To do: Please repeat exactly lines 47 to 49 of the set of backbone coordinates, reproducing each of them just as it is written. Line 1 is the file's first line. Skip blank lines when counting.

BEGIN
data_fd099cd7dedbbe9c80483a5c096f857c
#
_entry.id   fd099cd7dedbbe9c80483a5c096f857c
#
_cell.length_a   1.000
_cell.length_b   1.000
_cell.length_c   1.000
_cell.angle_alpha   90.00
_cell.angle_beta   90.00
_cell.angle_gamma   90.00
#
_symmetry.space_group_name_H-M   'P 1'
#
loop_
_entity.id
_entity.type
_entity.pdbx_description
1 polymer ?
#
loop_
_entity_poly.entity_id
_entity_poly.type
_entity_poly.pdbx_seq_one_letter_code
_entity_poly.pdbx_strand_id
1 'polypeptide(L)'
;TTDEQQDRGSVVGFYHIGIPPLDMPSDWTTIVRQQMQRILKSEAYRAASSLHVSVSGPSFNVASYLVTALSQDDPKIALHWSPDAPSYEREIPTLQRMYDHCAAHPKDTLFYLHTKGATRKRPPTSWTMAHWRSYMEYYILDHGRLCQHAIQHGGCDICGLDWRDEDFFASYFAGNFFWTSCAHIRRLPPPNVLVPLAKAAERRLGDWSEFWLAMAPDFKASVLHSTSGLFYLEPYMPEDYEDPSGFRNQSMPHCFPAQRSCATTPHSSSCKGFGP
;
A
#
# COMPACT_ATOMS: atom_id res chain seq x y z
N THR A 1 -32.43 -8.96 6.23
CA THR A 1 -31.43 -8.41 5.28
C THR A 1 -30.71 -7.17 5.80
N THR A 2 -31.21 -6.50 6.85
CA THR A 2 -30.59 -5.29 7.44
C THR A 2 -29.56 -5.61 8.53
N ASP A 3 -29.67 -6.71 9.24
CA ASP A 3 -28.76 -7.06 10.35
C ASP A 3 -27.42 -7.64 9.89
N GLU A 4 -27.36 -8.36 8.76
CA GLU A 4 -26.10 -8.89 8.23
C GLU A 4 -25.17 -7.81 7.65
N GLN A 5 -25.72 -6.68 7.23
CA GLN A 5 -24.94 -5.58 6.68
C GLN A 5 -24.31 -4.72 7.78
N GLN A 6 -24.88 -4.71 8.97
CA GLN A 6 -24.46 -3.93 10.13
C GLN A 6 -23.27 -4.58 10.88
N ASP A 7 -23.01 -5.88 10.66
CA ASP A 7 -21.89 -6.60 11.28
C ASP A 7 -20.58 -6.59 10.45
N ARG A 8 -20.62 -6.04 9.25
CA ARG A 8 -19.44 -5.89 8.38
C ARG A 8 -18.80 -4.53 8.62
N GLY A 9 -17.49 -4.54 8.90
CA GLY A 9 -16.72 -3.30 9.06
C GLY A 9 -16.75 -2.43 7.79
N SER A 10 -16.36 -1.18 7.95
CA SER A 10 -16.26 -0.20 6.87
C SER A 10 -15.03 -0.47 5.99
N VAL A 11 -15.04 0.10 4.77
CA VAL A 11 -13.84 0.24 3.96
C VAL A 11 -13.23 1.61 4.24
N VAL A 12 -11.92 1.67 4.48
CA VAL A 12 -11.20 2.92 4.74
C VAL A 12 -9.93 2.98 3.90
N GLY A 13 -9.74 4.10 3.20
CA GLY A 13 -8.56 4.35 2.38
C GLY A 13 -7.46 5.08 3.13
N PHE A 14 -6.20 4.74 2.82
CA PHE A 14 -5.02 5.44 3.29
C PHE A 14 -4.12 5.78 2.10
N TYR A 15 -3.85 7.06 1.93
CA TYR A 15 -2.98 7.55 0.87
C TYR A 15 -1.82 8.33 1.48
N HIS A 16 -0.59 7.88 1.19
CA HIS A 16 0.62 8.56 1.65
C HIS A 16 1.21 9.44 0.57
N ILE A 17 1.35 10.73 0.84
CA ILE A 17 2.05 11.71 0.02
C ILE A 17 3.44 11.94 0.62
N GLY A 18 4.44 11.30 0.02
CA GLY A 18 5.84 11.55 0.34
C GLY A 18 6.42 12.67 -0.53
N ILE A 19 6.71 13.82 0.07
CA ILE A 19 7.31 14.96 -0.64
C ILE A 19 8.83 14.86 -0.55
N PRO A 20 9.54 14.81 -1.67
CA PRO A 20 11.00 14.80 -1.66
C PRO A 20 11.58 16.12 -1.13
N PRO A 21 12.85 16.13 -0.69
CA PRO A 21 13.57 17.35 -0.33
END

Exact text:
CA GLN A 6 -24.46 -3.93 10.13
C GLN A 6 -23.27 -4.58 10.88
N ASP A 7 -23.01 -5.88 10.66